Read more at http://www.nme.com/reviews/eminem/14942#HFyqApuowrlAdb9f.99
- Release Date: November 18, 2013
By and large, he succeeds. Where 2009’s ‘Relapse’ and the following year’s ‘Recovery’ faltered, here he hones in on exactly what he does best. Seldom has Mathers displayed such vigour as on ‘Rap God’, six minutes of semi-automatic rhyming and spleen that hits supersonic pace four and a half minutes in. ‘Rhyme Or Reason’ spins out a sample of The Zombies’ wistful psych hit ‘Time Of The Season’ to rage against his absent father – familiar ground, true, but brilliantly done, Em fuming with scary intensity. ‘So Far…’ mashes up bratty pop-punk chorusing and Creedence twang in a yee-ha redneck celebration, while Kendrick Lamar is on hand to quite literally dial in a verse on ‘Love Game’, its sticky-palmed perving just about excused by its infectious hook (sampled from ‘The Game Of Love’ by British invasion band Wayne Fontana & The Mindbenders).
Eminem’s never quite shed the school bully mentality that punching down makes you powerful – still lyrically hate-fucking pop starlets of the past, still slinging around the word “fag” with tedious impunity. Like Jerry Sadowitz, he’s a self-proclaimed monster, a fuck-up just like the rest. On ‘Asshole’, he fesses his own hypocrisy (“If anyone talks to one of my little girls like this I would kill ’em”) and invites Skylar Grey to send him up in the chorus: “Everybody knows/That you’re just an asshole”. He audibly struggles to be conciliatory, though an olive branch of sorts is extended to his mother on ‘Headlights’.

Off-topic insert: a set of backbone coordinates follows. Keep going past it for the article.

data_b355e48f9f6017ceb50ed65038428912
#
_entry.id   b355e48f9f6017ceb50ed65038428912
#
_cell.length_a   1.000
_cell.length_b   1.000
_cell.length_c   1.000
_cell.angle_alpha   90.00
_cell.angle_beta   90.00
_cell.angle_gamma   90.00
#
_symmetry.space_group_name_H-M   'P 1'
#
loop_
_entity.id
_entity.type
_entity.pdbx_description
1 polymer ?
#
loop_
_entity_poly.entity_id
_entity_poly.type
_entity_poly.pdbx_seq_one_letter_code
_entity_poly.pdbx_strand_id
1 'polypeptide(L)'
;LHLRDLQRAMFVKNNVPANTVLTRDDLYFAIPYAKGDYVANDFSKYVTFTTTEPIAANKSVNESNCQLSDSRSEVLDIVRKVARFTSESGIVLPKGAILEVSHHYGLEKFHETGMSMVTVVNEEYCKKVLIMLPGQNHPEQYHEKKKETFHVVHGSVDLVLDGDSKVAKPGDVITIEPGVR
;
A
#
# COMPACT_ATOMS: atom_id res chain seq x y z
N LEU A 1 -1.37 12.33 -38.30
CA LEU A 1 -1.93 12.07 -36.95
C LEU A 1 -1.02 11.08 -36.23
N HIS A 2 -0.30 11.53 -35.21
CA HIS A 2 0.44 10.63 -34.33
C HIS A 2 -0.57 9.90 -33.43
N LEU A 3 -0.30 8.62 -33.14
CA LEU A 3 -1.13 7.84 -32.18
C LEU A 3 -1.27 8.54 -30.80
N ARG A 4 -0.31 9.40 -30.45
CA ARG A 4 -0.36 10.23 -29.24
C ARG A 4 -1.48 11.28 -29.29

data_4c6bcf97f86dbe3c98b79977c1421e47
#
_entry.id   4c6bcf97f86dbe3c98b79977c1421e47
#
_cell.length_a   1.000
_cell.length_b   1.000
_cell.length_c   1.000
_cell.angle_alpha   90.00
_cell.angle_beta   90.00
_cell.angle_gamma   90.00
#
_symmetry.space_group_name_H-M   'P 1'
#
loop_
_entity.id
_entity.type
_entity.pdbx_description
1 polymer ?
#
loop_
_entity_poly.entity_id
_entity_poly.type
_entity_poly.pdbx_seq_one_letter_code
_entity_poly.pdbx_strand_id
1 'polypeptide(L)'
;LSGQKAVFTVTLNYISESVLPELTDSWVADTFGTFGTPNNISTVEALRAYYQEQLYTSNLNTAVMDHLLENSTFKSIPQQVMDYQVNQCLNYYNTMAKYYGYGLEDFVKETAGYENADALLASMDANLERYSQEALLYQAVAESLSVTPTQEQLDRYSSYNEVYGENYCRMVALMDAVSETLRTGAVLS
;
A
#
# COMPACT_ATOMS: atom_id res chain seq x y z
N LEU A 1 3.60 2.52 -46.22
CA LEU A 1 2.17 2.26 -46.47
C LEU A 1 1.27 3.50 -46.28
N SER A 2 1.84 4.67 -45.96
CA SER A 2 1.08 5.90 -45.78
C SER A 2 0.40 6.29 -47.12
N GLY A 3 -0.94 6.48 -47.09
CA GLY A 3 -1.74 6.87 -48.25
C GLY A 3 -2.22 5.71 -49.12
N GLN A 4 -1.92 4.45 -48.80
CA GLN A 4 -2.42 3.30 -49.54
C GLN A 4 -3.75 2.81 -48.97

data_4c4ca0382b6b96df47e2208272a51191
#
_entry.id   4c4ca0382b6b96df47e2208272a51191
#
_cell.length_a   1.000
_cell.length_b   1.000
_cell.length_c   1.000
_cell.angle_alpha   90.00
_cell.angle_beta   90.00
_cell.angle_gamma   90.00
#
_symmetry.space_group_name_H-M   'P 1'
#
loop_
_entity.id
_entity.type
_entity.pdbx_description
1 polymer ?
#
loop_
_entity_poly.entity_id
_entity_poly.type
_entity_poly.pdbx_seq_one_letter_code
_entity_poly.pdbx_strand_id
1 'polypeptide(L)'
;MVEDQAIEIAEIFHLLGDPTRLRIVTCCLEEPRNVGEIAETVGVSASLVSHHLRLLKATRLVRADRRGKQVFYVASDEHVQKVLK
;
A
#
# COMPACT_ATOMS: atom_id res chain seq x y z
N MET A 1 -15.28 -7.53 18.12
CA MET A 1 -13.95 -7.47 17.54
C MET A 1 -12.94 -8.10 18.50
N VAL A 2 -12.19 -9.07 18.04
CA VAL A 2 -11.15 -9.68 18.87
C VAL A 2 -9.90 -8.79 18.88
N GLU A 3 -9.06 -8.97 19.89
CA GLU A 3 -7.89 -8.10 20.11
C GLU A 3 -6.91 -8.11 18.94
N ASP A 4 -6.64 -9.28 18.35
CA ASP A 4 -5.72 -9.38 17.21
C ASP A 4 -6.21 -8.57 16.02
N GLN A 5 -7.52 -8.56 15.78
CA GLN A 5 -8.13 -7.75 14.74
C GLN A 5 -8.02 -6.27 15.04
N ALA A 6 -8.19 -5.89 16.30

In places, too, he feels stuck. If you’re eager to find out what Slim Shady makes of 2013, what he reckons to Miley Cyrus or cronuts, tough: his reference points remain Britney, Monica Lewinsky and Star Wars (a Yoda impression! So original is that!). But he never sounds like a relic. By dredging through his past he’s made a record that, while not quite a masterpiece, can sit alongside his best.